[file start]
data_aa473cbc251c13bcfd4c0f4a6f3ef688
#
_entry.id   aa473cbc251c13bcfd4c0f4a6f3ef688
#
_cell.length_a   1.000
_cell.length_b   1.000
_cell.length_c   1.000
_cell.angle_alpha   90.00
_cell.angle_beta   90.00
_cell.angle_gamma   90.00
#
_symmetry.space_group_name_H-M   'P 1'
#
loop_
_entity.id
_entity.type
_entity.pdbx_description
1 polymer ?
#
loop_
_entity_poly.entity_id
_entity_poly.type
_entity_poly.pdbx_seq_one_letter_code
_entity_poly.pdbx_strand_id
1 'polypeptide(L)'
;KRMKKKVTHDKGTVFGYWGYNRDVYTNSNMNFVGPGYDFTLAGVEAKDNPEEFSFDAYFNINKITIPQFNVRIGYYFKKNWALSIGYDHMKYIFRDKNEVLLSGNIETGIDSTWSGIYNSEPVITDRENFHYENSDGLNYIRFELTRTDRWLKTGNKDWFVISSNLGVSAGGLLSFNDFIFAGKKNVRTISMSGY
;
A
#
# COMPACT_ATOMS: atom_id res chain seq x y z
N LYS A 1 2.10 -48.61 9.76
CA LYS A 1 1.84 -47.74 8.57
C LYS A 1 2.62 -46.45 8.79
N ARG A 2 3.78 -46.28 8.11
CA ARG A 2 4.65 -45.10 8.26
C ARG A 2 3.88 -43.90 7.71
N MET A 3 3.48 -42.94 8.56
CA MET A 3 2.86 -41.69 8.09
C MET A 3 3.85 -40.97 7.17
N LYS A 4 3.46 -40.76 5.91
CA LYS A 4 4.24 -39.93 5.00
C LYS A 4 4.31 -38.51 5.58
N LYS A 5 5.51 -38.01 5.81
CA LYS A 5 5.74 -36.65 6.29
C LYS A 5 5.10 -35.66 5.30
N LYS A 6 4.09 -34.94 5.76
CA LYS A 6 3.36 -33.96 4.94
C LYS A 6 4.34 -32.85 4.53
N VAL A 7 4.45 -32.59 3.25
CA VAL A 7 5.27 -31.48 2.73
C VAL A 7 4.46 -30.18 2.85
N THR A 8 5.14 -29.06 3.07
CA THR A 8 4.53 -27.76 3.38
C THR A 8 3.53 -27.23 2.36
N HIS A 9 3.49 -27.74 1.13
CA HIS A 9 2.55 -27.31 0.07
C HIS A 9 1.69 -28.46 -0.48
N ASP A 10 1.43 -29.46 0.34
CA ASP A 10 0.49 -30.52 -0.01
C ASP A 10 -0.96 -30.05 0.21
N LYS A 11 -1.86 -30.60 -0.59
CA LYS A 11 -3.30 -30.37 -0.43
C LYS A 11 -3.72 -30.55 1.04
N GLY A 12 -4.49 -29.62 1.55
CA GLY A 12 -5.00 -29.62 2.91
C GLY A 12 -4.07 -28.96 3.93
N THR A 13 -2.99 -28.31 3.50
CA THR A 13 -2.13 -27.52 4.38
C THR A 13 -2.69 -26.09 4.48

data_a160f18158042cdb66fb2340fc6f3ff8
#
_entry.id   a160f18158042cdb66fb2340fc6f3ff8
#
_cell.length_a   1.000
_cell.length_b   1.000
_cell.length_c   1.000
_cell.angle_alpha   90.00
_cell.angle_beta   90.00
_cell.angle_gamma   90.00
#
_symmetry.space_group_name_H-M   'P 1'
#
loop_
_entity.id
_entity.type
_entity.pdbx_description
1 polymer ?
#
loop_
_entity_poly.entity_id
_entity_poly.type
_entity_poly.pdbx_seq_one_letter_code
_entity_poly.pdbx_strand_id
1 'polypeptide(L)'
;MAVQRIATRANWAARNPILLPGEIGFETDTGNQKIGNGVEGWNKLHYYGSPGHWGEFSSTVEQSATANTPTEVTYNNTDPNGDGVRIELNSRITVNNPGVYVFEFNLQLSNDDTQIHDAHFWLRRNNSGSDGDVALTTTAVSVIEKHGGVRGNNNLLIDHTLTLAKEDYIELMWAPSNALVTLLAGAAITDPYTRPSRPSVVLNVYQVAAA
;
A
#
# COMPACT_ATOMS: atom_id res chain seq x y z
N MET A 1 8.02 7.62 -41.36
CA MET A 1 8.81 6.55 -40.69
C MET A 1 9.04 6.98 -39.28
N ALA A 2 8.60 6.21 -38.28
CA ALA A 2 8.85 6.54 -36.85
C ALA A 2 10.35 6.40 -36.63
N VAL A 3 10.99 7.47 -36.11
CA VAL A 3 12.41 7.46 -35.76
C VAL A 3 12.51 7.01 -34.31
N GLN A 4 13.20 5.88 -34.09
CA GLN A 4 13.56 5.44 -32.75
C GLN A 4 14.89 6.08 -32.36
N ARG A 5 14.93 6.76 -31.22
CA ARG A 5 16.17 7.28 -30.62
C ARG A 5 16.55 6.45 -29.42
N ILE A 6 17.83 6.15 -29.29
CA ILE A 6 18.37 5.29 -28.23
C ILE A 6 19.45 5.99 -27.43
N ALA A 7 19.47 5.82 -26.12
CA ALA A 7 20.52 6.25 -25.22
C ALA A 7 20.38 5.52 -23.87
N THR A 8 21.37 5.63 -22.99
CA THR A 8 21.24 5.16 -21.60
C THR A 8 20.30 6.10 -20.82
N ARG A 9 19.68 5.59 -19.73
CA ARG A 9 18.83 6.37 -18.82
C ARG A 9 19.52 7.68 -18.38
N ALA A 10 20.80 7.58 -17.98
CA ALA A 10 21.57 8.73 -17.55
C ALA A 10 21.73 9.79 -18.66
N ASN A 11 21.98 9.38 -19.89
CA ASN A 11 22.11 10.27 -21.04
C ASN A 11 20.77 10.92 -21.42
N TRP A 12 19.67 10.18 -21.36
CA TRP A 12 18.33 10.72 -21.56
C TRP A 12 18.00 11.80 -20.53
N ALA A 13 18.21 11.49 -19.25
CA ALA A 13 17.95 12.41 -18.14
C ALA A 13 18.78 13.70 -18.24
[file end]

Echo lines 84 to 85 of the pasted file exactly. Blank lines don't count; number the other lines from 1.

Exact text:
_entity.id
_entity.type